Spring is traditionally a time of change. Brighter and longer daylight hours make house-hunting easier for working people, and sellers naturally want their property to look its best.
Job-hunters who wanted to secure their Christmas bonus before seeking employment elsewhere, have by now settled into their new positions and feel confident about upgrading their home.
The school year is approaching its final term, which focuses the mind of parents who wish to make a move before the new academic year begins. They also want to avoid the house being over-run with children when people view, so term-time is preferred. The timing of holidays also plays a major part, meaning that many people are unable to move in the height of summer.
This leaves a relatively small window within which to sell in these “ideal” conditions. However, the consequent increase in the number of new vendors can prove competitive, especially as these sellers themselves are not yet in a strong position to buy. This does not mean that a price fall is imminent. It is often simply a reflection of a short-term over-supply that is usually corrected during the summer. This could bee specially the case this year with a potential glut of properties available for sale that missed the Covid-related Stamp Duty concession deadline at the end of March.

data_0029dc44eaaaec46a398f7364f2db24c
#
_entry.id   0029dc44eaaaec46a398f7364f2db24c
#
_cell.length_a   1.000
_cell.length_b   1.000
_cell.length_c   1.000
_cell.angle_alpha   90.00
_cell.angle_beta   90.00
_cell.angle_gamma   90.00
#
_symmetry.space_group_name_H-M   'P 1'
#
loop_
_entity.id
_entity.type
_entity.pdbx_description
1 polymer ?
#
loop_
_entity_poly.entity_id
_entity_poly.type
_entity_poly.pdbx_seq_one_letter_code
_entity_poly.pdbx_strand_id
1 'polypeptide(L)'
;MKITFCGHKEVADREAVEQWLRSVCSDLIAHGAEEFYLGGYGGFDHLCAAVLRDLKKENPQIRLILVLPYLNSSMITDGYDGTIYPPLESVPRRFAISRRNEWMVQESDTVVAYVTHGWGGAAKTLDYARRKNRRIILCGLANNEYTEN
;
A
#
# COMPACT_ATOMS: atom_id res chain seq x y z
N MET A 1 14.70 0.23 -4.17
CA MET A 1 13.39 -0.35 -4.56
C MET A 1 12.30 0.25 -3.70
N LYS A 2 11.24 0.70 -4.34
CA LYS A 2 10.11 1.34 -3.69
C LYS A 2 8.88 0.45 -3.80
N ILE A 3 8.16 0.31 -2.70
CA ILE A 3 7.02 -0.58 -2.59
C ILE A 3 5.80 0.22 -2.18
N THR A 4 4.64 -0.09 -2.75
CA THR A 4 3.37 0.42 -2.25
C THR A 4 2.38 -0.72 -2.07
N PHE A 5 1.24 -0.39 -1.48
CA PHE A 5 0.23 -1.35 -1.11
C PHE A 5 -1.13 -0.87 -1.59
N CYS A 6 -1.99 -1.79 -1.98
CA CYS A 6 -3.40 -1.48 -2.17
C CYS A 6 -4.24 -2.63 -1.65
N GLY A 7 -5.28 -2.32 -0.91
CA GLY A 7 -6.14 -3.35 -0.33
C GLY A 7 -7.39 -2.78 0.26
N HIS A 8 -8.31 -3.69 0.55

The rule of thumb for sellers is simply this: investigate what else is available nearby and make sure your house competes favourably, either by presentation, ease of viewing, price or ideally all of these. You have to win both a price war and a beauty parade!
So before spring syndrome sets in we would advise prospective vendors to consider putting their property on the market early, and then buy from a position of strength when there are more properties from which to choose. In doing so you’ll also become a stronger buyer when you yourself find your next home.